AirTime500 introduced the concept of StraightForward Pricing to their members with a good amount of positive feedback. It is designed to allow contractors to group all of the tasks they bill for into a small number separate pricing levels (generally 5). This article will give you some ideas on how you can set this up in ESC.
While StraightForward Pricing is a flat rate system, it is radically different from the way flat rate items are setup in ESC. There is no price book to import or hours assigned to a task. Tasks are simply broken up into one of the five pricing categories.
To accommodate this all StraightForward Pricing invoicing will be taken care of by one billing code for each price level. So if you have 5 price levels you will need 5 different billing codes. In keeping with the simplicity of the StraightForward Pricing model, make all the billing codes material billing codes with the desired rate and NO cost accounts.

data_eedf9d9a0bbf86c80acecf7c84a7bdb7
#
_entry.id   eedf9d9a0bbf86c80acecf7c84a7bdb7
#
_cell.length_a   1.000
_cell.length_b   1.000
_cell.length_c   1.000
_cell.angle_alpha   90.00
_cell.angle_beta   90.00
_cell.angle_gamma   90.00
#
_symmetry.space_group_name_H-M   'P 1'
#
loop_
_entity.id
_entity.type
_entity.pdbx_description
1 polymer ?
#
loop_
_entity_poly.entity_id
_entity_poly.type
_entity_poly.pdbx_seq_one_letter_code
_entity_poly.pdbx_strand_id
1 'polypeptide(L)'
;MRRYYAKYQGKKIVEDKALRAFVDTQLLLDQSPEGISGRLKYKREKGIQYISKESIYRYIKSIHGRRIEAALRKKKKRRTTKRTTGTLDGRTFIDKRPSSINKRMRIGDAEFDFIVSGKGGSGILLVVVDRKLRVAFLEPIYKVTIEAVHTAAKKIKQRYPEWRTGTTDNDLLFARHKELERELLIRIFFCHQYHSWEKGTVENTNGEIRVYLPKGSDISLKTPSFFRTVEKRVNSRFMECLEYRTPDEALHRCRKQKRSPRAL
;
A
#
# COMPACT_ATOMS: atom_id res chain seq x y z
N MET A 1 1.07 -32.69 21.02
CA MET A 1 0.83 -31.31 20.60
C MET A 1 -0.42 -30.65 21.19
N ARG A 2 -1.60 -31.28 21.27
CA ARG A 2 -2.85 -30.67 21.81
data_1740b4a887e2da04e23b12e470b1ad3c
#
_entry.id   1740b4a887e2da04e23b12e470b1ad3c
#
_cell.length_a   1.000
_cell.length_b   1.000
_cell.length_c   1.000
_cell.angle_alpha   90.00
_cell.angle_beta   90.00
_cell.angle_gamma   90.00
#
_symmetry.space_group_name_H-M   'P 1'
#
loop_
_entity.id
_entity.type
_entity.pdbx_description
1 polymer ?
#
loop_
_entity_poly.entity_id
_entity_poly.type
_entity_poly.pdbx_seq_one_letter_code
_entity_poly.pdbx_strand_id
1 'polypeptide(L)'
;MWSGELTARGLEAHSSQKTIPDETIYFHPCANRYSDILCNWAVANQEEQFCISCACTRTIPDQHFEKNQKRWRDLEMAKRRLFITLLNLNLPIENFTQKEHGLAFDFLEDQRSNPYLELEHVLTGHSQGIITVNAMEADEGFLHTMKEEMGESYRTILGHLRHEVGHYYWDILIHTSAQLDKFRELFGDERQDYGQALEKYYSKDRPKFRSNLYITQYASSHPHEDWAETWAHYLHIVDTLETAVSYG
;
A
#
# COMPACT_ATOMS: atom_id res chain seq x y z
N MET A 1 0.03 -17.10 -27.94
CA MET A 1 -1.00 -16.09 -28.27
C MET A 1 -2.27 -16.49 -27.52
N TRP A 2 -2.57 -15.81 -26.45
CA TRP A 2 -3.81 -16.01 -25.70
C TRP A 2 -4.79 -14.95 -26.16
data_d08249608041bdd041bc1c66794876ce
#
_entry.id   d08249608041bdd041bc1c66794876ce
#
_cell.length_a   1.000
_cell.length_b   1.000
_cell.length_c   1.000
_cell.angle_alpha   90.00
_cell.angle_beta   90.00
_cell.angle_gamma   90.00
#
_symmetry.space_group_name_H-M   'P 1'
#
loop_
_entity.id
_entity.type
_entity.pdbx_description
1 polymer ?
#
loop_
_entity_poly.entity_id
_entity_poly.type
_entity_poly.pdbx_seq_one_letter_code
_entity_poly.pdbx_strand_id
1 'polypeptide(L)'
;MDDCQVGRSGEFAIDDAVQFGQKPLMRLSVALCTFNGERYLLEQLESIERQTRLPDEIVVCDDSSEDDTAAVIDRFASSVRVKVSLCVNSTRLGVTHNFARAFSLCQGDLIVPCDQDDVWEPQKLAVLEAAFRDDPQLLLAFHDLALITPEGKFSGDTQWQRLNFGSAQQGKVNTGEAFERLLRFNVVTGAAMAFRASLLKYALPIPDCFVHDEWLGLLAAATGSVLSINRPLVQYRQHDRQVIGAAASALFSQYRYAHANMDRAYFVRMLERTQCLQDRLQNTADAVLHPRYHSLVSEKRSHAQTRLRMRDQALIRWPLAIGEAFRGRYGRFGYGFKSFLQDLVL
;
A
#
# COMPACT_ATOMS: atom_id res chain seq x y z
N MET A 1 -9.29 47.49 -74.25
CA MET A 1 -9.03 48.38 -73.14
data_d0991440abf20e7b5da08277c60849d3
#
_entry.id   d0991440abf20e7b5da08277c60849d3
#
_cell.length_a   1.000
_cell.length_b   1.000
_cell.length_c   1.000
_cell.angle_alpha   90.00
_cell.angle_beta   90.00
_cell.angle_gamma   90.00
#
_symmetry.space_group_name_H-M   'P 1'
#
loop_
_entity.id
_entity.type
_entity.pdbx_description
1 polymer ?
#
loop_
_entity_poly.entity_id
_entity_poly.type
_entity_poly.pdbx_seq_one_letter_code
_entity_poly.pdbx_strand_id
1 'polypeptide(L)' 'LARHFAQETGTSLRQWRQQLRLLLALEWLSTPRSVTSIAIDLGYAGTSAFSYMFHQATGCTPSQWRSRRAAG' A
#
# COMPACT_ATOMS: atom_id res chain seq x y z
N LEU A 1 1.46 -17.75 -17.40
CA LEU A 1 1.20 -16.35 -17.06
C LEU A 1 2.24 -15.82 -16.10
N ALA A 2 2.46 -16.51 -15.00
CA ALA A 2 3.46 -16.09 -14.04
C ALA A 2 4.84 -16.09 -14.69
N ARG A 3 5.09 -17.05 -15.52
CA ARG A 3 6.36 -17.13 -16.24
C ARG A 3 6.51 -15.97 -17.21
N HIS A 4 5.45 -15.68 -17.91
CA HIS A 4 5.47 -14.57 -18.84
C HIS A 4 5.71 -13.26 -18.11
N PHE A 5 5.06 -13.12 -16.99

Assemblies can be created for the actual tasks that need to be done normally in inventory. Parts can also be created normally. Be sure to set the A Price of all these parts and assemblies to zero. The B & C prices can be set to anything you want for the instances where StraightForward Pricing is not used. You may wish to create a Markup Code that has the A Price markup set to 0% and assign it to all parts or specific categories to help you keep these prices at zero.
When you create an invoice, use the billing code to set the price of the invoice. Then add any parts or assemblies you need to pull the necessary parts from inventory, update the customer's equipment, etc. If you are using the A price code, all these items should show up with a zero price.
To use these same parts on a non StraightForward Pricing invoice, simply change the Price Code on the invoice to B.
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